Many community banks focus on creating lasting relationships based on service to make up for their higher prices. They also have to accept borrowers that bigger banks may decline.

Seek out locally owned banks and consider moving your entire banking relationship to them if necessary to secure small business loans, even with poor credit.

2. SBA

Government loans for businesses with bad credit come from the Small Business Administration (SBA). The loans are technically originated by banks (you could use the same community bank discussed above) and guaranteed by the SBA. The guaranty reduces the bank’s risk and makes them more willing to make loans to those with poor credit.

3. Hard money loan

The last resort is a hard money loan. Hard money loans come either from wealthy individuals or non-bank lenders that manage pools of money. Hard money loans will have shorter terms, higher interest rates, and more prohibitive restrictions than anything you would find at a bank.

If you really need one, seek out a local loan broker who has good reviews and work with them to find the most trustworthy lender.


3 tips for finding a small business loan for bad credit

Here are three tips to keep in mind when searching for business loans with bad credit.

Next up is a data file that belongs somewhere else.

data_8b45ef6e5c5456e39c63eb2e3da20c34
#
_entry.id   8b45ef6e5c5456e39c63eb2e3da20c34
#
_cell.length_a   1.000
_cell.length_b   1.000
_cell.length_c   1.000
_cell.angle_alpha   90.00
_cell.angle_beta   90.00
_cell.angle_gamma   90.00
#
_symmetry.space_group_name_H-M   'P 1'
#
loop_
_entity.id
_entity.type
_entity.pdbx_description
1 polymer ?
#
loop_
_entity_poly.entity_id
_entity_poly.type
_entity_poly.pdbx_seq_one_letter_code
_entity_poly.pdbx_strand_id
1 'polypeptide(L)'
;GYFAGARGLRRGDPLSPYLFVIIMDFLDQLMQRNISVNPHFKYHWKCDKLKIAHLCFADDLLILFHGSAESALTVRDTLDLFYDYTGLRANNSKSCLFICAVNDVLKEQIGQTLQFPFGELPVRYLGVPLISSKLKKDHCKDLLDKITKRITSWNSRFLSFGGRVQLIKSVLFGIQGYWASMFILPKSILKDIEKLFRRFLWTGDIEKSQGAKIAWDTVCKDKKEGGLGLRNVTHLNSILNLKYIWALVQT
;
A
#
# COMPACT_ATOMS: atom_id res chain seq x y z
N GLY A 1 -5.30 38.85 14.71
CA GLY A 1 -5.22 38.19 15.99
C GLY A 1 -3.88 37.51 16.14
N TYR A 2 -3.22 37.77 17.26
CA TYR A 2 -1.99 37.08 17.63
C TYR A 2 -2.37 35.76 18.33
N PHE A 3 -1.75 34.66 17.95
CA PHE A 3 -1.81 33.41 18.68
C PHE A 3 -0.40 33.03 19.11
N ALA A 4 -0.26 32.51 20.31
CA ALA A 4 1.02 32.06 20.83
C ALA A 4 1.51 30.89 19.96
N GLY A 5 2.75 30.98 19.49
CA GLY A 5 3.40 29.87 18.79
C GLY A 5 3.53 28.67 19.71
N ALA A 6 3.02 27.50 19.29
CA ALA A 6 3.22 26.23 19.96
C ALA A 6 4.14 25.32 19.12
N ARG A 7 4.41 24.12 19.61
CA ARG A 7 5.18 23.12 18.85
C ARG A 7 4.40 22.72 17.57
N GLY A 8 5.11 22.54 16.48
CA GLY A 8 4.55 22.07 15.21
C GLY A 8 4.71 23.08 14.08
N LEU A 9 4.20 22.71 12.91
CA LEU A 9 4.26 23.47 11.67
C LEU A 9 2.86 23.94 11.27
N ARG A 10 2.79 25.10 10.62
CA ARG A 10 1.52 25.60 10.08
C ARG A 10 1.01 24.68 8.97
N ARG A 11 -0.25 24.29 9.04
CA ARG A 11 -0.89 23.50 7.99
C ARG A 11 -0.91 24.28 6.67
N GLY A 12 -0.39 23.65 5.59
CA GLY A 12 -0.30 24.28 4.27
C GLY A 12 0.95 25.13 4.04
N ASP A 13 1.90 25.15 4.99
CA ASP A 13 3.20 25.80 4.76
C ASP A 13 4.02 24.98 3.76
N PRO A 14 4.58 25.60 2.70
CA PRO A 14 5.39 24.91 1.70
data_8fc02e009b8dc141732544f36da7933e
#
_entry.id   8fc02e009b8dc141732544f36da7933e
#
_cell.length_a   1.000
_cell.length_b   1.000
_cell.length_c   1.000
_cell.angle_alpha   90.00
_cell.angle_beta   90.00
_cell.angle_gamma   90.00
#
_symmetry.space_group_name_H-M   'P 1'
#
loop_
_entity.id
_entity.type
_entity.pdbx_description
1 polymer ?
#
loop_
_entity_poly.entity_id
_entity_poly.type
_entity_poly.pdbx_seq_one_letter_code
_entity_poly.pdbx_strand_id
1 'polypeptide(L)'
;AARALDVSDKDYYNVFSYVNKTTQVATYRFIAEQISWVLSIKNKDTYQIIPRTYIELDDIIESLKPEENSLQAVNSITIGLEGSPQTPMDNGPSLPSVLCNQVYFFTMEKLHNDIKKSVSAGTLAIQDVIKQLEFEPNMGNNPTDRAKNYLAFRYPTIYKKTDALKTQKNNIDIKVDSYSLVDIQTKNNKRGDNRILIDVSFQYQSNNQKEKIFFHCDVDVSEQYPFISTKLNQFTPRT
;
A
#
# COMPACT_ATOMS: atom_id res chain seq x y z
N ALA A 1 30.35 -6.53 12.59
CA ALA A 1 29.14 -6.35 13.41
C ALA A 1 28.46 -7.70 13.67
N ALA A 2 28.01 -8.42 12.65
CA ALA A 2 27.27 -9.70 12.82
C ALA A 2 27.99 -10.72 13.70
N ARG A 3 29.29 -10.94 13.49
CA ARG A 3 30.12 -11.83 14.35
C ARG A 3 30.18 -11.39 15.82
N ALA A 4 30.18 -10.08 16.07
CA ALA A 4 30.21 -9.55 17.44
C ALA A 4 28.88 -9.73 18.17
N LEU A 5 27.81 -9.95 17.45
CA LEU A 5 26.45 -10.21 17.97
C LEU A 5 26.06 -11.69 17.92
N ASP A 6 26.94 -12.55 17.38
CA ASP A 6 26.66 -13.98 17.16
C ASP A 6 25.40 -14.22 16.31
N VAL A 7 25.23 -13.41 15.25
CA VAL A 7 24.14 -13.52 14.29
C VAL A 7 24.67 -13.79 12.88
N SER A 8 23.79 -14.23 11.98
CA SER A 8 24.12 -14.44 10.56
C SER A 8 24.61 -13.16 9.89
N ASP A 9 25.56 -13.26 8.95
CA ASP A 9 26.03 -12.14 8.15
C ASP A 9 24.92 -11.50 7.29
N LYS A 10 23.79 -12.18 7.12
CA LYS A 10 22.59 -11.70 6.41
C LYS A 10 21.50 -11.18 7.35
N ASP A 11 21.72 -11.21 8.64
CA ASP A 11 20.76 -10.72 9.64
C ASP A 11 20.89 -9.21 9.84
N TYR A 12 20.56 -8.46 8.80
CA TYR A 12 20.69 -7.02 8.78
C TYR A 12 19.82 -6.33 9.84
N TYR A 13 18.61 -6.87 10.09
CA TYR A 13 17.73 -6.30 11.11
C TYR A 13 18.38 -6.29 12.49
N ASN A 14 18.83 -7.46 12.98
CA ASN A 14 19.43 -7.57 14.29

1. Know your business

As a business banker, the most frustrating moments for me were when I had to inform my borrowers something about their business or credit that killed the deal. Go into all meetings with bankers knowing as much as you can about why line items on your income statement have changed, why you have late pays showing on your credit report, or even why you’ve had overdraft charges recently.

2. Have a plan

Whatever went wrong to hurt your credit, you need a plan to fix it. It may help to have a meeting with your key personnel and write down exactly what went wrong and how you’re going to fix it.

Simply having a plan to improve is better than what 90% of businesses with bad credit are doing.

3. Execute

Of course, having a plan isn’t enough. Banks will start to find you more creditworthy once you can show you are actually following the plan and executing, when you have interim financial periods that show a turnaround, or when you start paying down debt.


Good credit, bad credit, no problem

The key is understanding what your options are to reduce your leverage and fix your credit scores. If you need to do a refinance of business or personal credit, do that. If you need to get a hard money loan to buy a new office space and increase revenue, do that.